Diverse Dollars

Back in ’98 I published a book called “What Did My Broker Say?”   In it I tried to illustrate how good portfolio construction required proper diversification.  As an example I said buying stock in Ford, General Motors, and Chrysler would not truly diversify an investor since all three were in the same industry and would likely tend to move up or down in price together.

Try doing that today, just a scant 12 years later.  Ford is still okay although a quick check of its price shows you would have lost about half your money over that period, even after adjusting for any dividends and splits.  The same can’t be said of the other two.  Chrysler was subsequently bought by a German car company, then spun off to a private U.S. based group of investors named Cerberus in 2007.  When the American economy began to head south and our government began questioning the company’s viability, Cerberus allowed the company to go into bankruptcy.  General Motors also went bankrupt at that time and has now been reorganized as a new company owned in the majority by the U.S. Treasury.  I would say this brief history certainly underlines the importance of proper diversification.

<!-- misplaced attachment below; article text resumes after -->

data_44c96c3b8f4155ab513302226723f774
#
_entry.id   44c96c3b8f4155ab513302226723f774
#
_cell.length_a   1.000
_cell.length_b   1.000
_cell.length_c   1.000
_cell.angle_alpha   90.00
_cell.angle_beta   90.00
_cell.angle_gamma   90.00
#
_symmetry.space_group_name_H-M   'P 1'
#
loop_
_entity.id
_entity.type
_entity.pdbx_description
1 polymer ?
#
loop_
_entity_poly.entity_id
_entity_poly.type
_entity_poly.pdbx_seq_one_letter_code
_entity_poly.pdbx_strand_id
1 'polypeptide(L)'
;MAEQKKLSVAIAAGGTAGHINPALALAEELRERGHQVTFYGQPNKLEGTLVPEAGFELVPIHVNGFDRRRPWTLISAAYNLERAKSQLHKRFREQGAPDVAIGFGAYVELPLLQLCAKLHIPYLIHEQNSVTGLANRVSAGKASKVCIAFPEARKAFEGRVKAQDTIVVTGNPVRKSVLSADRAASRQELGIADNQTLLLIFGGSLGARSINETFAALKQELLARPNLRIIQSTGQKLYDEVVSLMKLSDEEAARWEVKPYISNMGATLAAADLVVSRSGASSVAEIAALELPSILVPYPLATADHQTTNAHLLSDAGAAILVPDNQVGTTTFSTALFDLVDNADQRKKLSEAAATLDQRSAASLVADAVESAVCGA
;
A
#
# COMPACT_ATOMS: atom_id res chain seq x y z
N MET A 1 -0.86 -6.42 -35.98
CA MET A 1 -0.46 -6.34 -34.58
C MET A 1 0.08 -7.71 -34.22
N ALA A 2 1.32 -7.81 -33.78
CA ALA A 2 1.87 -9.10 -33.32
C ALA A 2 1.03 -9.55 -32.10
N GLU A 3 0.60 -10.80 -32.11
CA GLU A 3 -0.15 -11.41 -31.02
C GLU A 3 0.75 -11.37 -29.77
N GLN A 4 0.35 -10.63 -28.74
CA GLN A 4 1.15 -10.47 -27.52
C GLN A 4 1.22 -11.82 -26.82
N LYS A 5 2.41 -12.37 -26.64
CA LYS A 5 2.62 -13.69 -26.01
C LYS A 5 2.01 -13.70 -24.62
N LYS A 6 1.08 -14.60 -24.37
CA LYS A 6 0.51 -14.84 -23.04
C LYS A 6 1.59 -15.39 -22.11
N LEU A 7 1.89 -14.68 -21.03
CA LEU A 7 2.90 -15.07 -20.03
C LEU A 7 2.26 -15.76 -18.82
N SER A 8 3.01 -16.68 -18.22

Lately China, along with some other nations, has expressed their doubts about the ultimate strength of U.S. dollars given our growing deficits.  How does anyone diversify against his own nation’s currency, the only acceptable medium of exchange he can use to pay taxes, cash payroll checks, and buy groceries?  The price of gold does seem to be climbing as investors around the world begin to see it as a form of currency in its own right.  Can precious metals ever prove to be the answer in a world economy as large as complex as ours?